August 20, 2012

Summer 2012 fitness update...going well! ...

Wow, haven't posted since MARCH!?! Well, I do post regularly on Facebook and at least weekly on Twitter. Anyway...

It's been over 3 years now since I switched to a vegan diet, and I now can't really imagine consuming meat and milk again. Exercise is a definite habit, and I regularly lift weights or do cardio, and hit these workouts hard. I've become hooked on workouts from BeachBody. I've done about 5 "rounds" of P90X (each round is 3 months), a round of P90X2, 2-3 rounds of Insanity (a 2-month program), a round or two of Asylum (one-month program), and I'm now on week 6 of the 3-month Body Beast program.

At my fattest, I weighed 172 pounds, which for my 5' 4" frame was too much. Shirley and I started WeightWatchers online (tracking "points" instead of counting calories), and along with some nutrition suggestions from the Beach Body programs, from The 4-Hour Body, and working out once or twice a day, I dumped the fat, got down to the 30-inch size waist pants that I was 30 years ago, saw better numbers at the annual physicals re heart stuff (lipid panel, heart rate, etc), and at my lightest was 130 pounds.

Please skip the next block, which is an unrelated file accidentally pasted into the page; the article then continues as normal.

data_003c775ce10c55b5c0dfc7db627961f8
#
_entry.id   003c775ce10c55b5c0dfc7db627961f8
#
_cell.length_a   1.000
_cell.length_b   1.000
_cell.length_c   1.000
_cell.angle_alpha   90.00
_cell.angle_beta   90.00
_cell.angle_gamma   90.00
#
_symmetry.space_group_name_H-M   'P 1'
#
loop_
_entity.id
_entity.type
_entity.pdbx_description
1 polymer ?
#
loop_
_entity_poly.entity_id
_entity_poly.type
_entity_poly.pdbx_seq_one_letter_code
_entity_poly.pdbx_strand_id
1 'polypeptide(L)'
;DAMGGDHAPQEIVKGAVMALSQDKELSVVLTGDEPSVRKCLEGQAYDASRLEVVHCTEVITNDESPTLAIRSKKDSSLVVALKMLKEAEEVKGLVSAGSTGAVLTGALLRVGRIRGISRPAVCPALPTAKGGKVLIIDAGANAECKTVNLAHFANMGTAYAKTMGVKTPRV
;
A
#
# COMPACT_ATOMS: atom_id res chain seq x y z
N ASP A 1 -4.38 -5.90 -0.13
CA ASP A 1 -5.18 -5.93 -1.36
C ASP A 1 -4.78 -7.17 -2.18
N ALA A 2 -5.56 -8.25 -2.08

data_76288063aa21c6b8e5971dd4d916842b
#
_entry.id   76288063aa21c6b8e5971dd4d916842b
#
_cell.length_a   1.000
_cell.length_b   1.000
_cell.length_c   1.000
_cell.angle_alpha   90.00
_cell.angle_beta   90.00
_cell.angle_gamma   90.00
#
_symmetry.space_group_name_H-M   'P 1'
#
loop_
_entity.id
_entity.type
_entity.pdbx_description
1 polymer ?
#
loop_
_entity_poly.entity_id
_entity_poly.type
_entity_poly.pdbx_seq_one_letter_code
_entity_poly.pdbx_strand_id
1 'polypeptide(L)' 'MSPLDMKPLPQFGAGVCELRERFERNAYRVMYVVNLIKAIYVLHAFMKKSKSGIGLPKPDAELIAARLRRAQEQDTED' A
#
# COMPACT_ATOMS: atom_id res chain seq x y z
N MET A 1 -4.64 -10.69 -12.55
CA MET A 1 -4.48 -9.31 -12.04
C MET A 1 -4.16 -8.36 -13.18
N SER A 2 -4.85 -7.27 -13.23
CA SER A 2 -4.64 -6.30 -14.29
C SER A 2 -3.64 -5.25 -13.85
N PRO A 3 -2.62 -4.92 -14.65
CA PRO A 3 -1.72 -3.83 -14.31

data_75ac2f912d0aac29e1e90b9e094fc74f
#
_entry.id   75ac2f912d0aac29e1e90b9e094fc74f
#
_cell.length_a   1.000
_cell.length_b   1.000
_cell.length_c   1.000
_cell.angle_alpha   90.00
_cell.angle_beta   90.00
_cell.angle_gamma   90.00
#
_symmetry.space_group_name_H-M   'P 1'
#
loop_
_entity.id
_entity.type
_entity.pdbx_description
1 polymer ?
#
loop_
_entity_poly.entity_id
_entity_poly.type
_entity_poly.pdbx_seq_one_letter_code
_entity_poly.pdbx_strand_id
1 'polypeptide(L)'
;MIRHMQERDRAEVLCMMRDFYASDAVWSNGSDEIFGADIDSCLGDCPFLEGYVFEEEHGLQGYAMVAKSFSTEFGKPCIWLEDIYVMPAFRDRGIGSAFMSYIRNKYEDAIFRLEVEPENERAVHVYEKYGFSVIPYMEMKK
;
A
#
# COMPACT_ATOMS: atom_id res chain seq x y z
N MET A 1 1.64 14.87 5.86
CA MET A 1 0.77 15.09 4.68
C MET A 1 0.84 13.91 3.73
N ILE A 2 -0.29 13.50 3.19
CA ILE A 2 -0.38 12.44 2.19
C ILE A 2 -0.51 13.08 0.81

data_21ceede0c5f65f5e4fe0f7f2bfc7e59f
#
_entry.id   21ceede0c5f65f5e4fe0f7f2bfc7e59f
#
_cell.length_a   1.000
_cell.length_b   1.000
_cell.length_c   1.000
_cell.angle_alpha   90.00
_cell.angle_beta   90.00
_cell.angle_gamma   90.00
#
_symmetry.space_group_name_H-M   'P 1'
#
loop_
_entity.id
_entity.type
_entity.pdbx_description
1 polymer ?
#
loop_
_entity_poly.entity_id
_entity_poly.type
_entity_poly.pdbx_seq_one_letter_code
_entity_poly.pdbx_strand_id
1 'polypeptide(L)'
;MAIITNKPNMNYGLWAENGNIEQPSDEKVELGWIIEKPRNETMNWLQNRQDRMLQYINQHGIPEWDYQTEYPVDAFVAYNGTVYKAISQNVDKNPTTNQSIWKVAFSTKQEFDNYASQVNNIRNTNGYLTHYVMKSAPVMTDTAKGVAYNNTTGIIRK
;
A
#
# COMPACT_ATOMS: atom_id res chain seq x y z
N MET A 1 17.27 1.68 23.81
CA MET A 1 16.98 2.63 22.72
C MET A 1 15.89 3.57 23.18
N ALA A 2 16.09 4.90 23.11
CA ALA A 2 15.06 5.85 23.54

This morning I weighed 144 pounds. There's a little more fat on the midsection, but I'm not worried. I'm taking 5 grams of creatine morning and night, and that is known to cause a little water retention. But more importantly, our Omron electric bodyfat monitor shows me hanging in there around 13% fat, pants still fit just fine, and the tape measure shows that the biceps are about 3/4" bigger and the quads are an inch larger. I've definitely put on solid mass during the past month and a half of Body Beast. The final 4 weeks of the program is intended to get one a bit leaner. And I can always do a round of Insanity or Asylum if I want to hit the cardio hard.

It feels good to be lifting again!